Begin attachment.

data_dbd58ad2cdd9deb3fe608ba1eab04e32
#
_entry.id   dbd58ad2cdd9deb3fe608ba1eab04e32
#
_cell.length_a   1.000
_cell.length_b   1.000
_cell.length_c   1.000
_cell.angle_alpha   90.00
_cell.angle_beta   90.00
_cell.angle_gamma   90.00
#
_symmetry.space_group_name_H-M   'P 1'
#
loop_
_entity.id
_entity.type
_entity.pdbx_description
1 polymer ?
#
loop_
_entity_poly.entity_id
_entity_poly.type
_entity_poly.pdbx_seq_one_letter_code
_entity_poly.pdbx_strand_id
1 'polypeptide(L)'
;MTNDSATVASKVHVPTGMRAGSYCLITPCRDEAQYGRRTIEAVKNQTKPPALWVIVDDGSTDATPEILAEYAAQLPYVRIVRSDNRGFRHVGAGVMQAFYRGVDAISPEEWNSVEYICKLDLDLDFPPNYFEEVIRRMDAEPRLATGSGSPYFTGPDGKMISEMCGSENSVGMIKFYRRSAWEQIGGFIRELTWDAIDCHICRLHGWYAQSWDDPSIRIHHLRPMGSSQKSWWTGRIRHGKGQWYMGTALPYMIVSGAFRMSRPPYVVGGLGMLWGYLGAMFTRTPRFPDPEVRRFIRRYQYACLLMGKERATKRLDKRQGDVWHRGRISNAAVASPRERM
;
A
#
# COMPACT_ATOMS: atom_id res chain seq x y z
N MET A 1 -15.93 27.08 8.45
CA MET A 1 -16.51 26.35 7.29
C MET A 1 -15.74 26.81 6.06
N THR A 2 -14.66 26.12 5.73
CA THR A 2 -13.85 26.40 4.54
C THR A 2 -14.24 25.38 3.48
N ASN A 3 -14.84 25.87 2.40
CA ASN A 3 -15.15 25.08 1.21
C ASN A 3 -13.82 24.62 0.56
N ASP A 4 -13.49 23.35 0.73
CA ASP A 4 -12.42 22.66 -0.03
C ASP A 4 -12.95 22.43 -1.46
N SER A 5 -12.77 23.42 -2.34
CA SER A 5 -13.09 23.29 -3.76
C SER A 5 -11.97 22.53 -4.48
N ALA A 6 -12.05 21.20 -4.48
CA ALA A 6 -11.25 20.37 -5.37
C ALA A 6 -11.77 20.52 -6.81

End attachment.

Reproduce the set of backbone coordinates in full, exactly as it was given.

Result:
data_dbd58ad2cdd9deb3fe608ba1eab04e32
#
_entry.id   dbd58ad2cdd9deb3fe608ba1eab04e32
#
_cell.length_a   1.000
_cell.length_b   1.000
_cell.length_c   1.000
_cell.angle_alpha   90.00
_cell.angle_beta   90.00
_cell.angle_gamma   90.00
#
_symmetry.space_group_name_H-M   'P 1'
#
loop_
_entity.id
_entity.type
_entity.pdbx_description
1 polymer ?
#
loop_
_entity_poly.entity_id
_entity_poly.type
_entity_poly.pdbx_seq_one_letter_code
_entity_poly.pdbx_strand_id
1 'polypeptide(L)'
;MTNDSATVASKVHVPTGMRAGSYCLITPCRDEAQYGRRTIEAVKNQTKPPALWVIVDDGSTDATPEILAEYAAQLPYVRIVRSDNRGFRHVGAGVMQAFYRGVDAISPEEWNSVEYICKLDLDLDFPPNYFEEVIRRMDAEPRLATGSGSPYFTGPDGKMISEMCGSENSVGMIKFYRRSAWEQIGGFIRELTWDAIDCHICRLHGWYAQSWDDPSIRIHHLRPMGSSQKSWWTGRIRHGKGQWYMGTALPYMIVSGAFRMSRPPYVVGGLGMLWGYLGAMFTRTPRFPDPEVRRFIRRYQYACLLMGKERATKRLDKRQGDVWHRGRISNAAVASPRERM
;
A
#
# COMPACT_ATOMS: atom_id res chain seq x y z
N MET A 1 -15.93 27.08 8.45
CA MET A 1 -16.51 26.35 7.29
C MET A 1 -15.74 26.81 6.06
N THR A 2 -14.66 26.12 5.73
CA THR A 2 -13.85 26.40 4.54
C THR A 2 -14.24 25.38 3.48
N ASN A 3 -14.84 25.87 2.40
CA ASN A 3 -15.15 25.08 1.21
C ASN A 3 -13.82 24.62 0.56
N ASP A 4 -13.49 23.35 0.73
CA ASP A 4 -12.42 22.66 -0.03
C ASP A 4 -12.95 22.43 -1.46
N SER A 5 -12.77 23.42 -2.34
CA SER A 5 -13.09 23.29 -3.76
C SER A 5 -11.97 22.53 -4.48
N ALA A 6 -12.05 21.20 -4.48
CA ALA A 6 -11.25 20.37 -5.37
C ALA A 6 -11.77 20.52 -6.81